Finally, the report frequently refers to Chinese forces “expelling” the U.S. military assets conducting FONOPS in the SCS. The USS William Lawrence was “expelled” from the Nansha Islands in May 2016 by “the relevant department of the Chinese side.” In January 2016, “China’s force on [Triton Island in the Paracels] gave warnings and expelled [the USS Curtis Wilbur] from the waters.” When two U.S. B-52 bombers “trespassed in the airspace near China’s Nansha Islands and Reefs without authorization,” the “Chinese army maintained a close surveillance on the two bombers, gave warnings, and expelled them.”
In the past, China has sought to downplay and delegitimize the U.S. role in the SCS, deeming it a marginal, external player in a web of bilateral territorial disputes best resolved by Beijing and its neighbors. U.S. officials have similarly sought to downplay America’s role in the SCS and its potential as a friction point in bilateral relations.
In June 2015, Assistant Secretary of State Daniel Russel argued the SCS is “not fundamentally an issue between the U.S. and China,” a claim I challenged here in The Diplomat. It’s notable the NISCSS report not only acknowledges the severity of U.S.-China differences in the SCS, it claims they have become the “central issue,” “highlight,” and “most important factor” there.
Without official data it’s impossible to verify—or rebut—the report’s claim that U.S. “close reconnaissance sorties expanded from nearly six-fold from 2009 to 2014. Even if the figures—apparently drawn from a 2015 presentation to a foreign affairs forum in Beijing by former deputy commander of the PLA Air Force Chen Xiaogong—are inflated it’s almost certainly true such operations have markedly increased in recent years. With China’s military budget roughly doubling over that period its behavior in the South and East China Sea growing more combative, it’s not hard to see why. A better question is whether those activities have been conducted in accordance with international law and UNCLOS, which China has signed and ratified. They have.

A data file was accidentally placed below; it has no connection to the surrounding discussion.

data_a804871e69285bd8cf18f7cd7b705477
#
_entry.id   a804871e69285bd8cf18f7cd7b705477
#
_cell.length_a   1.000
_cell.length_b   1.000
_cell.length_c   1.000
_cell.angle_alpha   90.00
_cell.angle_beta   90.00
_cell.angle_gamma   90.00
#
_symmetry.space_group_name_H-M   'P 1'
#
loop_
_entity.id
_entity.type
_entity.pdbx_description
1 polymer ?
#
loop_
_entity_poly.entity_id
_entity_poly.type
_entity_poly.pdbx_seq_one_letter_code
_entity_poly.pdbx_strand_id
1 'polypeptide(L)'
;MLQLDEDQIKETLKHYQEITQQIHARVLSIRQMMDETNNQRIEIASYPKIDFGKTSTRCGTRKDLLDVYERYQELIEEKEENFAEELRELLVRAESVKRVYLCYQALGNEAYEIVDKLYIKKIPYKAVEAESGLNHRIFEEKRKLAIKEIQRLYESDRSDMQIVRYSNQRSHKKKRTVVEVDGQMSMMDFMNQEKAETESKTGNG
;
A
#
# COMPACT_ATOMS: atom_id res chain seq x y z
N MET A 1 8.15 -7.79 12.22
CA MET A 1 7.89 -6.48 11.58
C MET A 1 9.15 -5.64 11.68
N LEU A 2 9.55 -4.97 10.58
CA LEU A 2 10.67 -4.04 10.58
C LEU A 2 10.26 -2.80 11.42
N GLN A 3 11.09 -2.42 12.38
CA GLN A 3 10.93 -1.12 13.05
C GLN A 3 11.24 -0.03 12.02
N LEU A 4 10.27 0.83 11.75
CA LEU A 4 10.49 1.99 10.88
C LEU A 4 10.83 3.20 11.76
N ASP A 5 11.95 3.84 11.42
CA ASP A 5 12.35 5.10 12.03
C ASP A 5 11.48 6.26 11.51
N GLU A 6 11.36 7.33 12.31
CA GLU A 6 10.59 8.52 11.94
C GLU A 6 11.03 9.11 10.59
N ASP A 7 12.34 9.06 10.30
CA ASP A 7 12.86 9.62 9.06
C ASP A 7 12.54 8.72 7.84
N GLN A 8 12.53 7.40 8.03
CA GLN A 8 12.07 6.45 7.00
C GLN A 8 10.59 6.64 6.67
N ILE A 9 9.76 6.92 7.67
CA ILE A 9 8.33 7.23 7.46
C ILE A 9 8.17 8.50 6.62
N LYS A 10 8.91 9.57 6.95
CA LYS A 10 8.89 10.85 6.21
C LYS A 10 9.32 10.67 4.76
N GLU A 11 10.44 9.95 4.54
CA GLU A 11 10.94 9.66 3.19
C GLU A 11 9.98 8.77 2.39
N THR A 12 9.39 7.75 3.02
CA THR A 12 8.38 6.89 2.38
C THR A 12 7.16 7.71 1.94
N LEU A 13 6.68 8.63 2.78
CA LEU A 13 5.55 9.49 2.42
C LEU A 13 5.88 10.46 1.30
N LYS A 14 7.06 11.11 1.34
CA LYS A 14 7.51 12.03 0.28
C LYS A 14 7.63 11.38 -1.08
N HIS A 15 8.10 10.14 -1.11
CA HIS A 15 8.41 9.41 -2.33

The report is correct to note U.S. FONPOS in the SCS have received an unusual amount of media attention and “hype.” That’s partly a product of the Obama administration’s muddled messaging and decision to conduct the least potent forms of FONOPS in the SCS, a peculiar choice which generated a spirited debate in the U.S. strategic and defense community. However, the “hype” is also the product of China’s behavior—other countries don’t “shadow” and try to “expel” U.S. vessels during FONPOS—and a steady flow of threatening and inflammatory rhetoric emanating from Chinese nationalists on the issue.
Finally, the report’s effort to blame the rise in regional tensions on a provocative new American posture toward the SCS simply doesn’t withstand analytical scrutiny.
Perhaps the key feature of America’s SCS policy has been its remarkable consistency. Many in Beijing view Secretary Clinton’s 2010 remarks on FON in the SCS being in America’s national interest as a seminal and ominous turning point in U.S. policy. In doing so they fail to recognize Clinton was merely restating a policy that’s remained virtually unchanged since it was articulated by the State Department in 1995:
No position on the legal merits of the competing claims to sovereignty over the various islands, reefs, atolls, and cays
An abiding interest in the maintenance of peace and stability
Serious concern [toward] any maritime claim or restriction on maritime activity in the SCS that was not consistent with international law, including UNCLOS
Most important, the 1995 policy affirmed: “Maintaining freedom of navigation is a fundamental interest of the United States. Unhindered navigation by all ships and aircraft in the South China Sea is essential for the peace and prosperity of the entire Asia-Pacific region, including the United States.”
In other words, FON in the SCS has been a “fundamental” and “essential” publicly-articulated U.S. national security interest for over two decades. What’s changed isn’t U.S. policy, but China’s behavior. FONOPS are designed to challenge illegal or excessive maritime claims. They began in the SCS not because U.S. policy changed, but because China constructed artificial islands there and attempted to restrict FON around those islands in ways inconsistent with UNCLOS and customary international law.
Recognizing you have a problem, they say, is the first step toward resolution. The NISCSS report deserves credit for publicly acknowledging the seriousness of the U.S.-China FON dispute in the SCS. Correctly diagnosing the problem and finding a solution is likely to prove a far greater challenge.